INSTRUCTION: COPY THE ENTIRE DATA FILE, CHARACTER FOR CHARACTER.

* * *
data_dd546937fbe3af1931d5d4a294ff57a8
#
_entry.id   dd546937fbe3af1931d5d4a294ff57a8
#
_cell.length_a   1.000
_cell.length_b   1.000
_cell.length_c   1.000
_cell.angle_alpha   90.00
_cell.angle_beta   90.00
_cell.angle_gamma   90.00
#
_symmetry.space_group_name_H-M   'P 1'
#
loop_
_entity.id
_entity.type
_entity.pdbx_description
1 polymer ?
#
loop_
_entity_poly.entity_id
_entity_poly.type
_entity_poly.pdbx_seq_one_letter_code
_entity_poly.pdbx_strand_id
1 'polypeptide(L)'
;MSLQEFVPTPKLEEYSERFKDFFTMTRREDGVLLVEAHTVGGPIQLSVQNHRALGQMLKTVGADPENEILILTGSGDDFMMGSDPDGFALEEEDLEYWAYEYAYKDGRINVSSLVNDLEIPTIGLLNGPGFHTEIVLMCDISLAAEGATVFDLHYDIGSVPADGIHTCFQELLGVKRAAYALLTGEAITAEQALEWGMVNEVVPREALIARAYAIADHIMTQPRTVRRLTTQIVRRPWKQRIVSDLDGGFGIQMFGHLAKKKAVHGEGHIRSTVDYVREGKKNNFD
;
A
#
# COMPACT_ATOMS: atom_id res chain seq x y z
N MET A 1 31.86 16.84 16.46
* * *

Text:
data_dd546937fbe3af1931d5d4a294ff57a8
#
_entry.id   dd546937fbe3af1931d5d4a294ff57a8
#
_cell.length_a   1.000
_cell.length_b   1.000
_cell.length_c   1.000
_cell.angle_alpha   90.00
_cell.angle_beta   90.00
_cell.angle_gamma   90.00
#
_symmetry.space_group_name_H-M   'P 1'
#
loop_
_entity.id
_entity.type
_entity.pdbx_description
1 polymer ?
#
loop_
_entity_poly.entity_id
_entity_poly.type
_entity_poly.pdbx_seq_one_letter_code
_entity_poly.pdbx_strand_id
1 'polypeptide(L)'
;MSLQEFVPTPKLEEYSERFKDFFTMTRREDGVLLVEAHTVGGPIQLSVQNHRALGQMLKTVGADPENEILILTGSGDDFMMGSDPDGFALEEEDLEYWAYEYAYKDGRINVSSLVNDLEIPTIGLLNGPGFHTEIVLMCDISLAAEGATVFDLHYDIGSVPADGIHTCFQELLGVKRAAYALLTGEAITAEQALEWGMVNEVVPREALIARAYAIADHIMTQPRTVRRLTTQIVRRPWKQRIVSDLDGGFGIQMFGHLAKKKAVHGEGHIRSTVDYVREGKKNNFD
;
A
#
# COMPACT_ATOMS: atom_id res chain seq x y z
N MET A 1 31.86 16.84 16.46